The common Trek Trope for delivering this information would be a discussion in the observation lounge. Bridge Officers could then add their input based on their specialities. Maybe an interactive in-transit scene where you're talking to your Boffs?
Just don't forget to write in a line where anything complicated gets re-explained with a simple to grasp metaphor. Like subtitles for the hard of thinking.
Personally, I'd like to see information about a species given out in smaller parcels, but in places that make sense; like some background on the species given by the Science Officer via his library computer en route, then maybe a briefing in person by your ship's counselor on the way to a meeting. Then a discrete (or not so discrete, depending on the circumstances) tricorder scan... and last, by actually talking/interacting with them.
This speaking of Boffs gives me an oddball idea...
Depending on what the game lets me do of course... what would you think about having a liaison assigned to your ship for the duration of the trip? They'd meet you at Earth Spacedock (or wherever I decide this is going to launch from); and then on the way in addition to talking to your BOs you could get some more direct details from this individual as well?
That way, in theory at least, you could get information on them both from an outside perspective, a historical perspective, and directly from the source...
@Kinjiru - My writer's instincts definitely like this approach better than an infodump. I guess my concern is leaving the player with too little info - I don't want them feeling like they've walked into something they can't reasonably deal with. Still, I think if I'm going to err, I'd rather err on this side - players may forgive you for something unforeseen coming up; but if you bore them it can be hard to get them to continue.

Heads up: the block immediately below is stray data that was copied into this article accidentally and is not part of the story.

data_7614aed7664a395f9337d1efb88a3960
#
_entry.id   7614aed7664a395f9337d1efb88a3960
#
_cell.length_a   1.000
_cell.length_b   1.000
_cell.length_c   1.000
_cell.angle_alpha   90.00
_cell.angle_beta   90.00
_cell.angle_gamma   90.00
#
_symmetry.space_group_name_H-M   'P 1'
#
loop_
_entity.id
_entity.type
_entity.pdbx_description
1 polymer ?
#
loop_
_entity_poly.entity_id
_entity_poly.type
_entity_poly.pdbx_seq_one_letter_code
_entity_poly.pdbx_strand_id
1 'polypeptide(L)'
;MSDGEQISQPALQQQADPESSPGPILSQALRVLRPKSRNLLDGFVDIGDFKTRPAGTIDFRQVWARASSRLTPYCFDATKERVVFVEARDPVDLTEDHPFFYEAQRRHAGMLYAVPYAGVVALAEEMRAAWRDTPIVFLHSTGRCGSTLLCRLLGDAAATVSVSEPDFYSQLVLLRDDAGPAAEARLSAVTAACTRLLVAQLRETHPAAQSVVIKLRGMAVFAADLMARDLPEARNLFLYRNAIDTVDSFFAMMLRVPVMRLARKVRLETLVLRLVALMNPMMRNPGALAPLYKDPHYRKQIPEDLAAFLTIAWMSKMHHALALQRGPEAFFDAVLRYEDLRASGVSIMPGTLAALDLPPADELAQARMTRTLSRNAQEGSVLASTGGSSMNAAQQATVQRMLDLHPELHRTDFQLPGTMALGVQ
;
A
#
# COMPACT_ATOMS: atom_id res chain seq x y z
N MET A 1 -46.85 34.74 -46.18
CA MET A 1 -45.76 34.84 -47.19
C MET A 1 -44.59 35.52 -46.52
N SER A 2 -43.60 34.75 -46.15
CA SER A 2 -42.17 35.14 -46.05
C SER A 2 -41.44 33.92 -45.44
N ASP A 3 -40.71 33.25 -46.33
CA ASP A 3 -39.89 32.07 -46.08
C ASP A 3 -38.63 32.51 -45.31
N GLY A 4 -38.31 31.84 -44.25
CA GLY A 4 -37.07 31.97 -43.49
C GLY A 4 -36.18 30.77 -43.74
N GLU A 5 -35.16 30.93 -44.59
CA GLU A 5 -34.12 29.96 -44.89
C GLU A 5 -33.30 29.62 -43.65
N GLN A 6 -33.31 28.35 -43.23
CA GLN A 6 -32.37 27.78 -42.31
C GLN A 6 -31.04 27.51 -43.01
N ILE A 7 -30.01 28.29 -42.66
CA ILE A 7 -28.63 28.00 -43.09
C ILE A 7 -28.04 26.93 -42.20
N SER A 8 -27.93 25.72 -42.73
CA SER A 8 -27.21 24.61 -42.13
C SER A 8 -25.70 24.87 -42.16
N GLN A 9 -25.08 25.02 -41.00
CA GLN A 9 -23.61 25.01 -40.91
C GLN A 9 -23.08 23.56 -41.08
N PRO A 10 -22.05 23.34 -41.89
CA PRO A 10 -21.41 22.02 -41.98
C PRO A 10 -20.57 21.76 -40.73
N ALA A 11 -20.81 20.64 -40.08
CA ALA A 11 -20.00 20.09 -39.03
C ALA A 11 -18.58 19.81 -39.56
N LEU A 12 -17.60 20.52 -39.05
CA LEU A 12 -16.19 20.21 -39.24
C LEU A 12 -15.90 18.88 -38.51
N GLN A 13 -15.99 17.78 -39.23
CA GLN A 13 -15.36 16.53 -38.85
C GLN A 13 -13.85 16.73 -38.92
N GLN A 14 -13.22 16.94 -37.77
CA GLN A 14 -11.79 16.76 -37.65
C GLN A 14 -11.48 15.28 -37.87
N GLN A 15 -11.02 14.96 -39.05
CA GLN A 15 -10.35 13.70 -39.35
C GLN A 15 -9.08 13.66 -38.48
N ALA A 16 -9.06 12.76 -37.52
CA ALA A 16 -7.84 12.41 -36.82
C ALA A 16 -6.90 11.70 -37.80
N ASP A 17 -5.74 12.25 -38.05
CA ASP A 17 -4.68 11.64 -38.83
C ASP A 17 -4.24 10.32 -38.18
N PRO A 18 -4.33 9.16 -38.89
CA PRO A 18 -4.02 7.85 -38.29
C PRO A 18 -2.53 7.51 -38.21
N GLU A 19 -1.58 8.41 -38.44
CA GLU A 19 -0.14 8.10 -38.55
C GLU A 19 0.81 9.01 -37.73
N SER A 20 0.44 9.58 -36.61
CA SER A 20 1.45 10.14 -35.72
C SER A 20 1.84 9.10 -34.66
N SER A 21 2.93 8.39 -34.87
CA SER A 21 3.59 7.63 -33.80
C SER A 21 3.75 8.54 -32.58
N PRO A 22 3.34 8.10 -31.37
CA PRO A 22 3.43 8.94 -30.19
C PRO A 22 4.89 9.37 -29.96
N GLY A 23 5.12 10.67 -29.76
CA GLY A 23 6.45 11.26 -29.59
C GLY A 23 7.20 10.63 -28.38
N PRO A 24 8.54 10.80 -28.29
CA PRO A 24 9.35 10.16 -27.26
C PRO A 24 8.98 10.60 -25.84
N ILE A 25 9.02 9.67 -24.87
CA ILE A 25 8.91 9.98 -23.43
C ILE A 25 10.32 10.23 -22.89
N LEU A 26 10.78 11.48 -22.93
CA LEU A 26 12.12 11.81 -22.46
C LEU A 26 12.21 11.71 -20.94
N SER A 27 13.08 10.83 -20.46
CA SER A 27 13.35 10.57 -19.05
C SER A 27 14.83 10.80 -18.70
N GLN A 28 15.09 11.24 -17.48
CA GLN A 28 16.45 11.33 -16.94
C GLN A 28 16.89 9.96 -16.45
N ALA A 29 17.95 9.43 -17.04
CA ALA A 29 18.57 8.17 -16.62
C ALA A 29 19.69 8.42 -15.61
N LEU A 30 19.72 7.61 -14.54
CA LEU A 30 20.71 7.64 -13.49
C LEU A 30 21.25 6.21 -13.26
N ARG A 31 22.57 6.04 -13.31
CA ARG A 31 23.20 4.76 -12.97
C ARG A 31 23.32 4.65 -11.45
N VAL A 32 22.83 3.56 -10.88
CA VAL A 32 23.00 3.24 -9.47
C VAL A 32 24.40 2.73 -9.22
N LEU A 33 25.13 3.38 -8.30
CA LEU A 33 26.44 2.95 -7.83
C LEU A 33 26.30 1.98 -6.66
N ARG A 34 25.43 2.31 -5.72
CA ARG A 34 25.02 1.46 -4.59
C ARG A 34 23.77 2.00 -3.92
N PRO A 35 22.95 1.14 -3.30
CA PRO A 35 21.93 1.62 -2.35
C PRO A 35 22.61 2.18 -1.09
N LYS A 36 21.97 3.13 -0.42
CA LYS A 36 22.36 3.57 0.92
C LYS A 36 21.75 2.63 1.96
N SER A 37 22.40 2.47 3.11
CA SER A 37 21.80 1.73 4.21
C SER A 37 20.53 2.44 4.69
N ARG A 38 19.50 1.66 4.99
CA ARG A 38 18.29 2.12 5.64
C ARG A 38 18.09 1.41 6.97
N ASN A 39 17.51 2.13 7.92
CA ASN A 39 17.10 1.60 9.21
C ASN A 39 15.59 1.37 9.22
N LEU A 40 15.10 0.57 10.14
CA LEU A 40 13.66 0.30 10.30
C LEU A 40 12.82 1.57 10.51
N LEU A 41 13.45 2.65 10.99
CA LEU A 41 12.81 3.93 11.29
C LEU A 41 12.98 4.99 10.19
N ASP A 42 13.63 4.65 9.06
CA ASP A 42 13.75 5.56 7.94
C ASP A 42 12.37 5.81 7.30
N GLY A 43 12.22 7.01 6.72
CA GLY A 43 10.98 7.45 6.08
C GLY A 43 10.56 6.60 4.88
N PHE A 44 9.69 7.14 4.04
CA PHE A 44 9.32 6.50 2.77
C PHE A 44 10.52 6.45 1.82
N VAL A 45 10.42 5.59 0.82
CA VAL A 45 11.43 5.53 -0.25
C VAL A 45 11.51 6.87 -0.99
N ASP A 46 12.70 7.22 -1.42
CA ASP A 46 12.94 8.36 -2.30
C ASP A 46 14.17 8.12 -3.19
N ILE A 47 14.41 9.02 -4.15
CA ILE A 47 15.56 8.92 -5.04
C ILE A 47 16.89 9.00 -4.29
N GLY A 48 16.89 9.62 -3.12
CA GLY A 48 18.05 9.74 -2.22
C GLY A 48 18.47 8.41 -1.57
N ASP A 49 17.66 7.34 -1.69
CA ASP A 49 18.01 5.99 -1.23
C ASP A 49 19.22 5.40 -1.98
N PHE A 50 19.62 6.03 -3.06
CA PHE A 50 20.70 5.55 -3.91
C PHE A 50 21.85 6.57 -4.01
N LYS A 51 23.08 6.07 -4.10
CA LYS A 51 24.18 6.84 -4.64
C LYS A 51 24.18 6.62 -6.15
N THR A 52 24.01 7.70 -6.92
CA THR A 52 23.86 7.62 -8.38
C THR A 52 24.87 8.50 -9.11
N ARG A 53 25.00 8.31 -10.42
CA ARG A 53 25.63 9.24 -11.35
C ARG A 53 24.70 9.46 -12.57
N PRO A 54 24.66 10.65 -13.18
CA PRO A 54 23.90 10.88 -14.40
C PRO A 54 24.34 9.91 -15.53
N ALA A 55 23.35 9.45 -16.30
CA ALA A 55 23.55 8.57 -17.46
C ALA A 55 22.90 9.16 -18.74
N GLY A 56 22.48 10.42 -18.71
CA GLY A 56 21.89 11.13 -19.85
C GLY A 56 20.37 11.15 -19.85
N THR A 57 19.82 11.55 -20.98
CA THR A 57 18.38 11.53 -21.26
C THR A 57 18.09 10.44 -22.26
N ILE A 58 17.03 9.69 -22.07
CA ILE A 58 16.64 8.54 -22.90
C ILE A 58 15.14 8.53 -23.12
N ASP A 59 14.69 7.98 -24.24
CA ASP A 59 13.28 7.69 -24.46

I may well need to wait on branching mission structure to actually do the whole arc now that I think of it though... I want to really focus on the cultural aspects where possible; and there are some subtle details which could impact things.
Hrmm... and this has just given me an idea for a feature to request as well...
Is it wierd that I thought of something very similar to this for a Foundry mission? (visit the Vilscaran homeworld to negotiate a treaty and learn some more about them)
On topic, I think a good way to do this is to pick up an Ambassador at a space station, then when you beam down to the planet surface, the Ambassador stands next to your beam in point and you can talk to him to learn more about whats happening, kinda like how they did it in the first Breen Episode.
Best way to do it, IMHO, is to show AND tell. Offer an opportunity to interact with the computer and read some files (without making it mandatory), while sprinkling the information you want the player to know through the narrative.
There's also the standard Star Trek infodump: the Captain's Log. Good way to quickly set up the broad strokes of your mission without bogging the player down with unneeded details.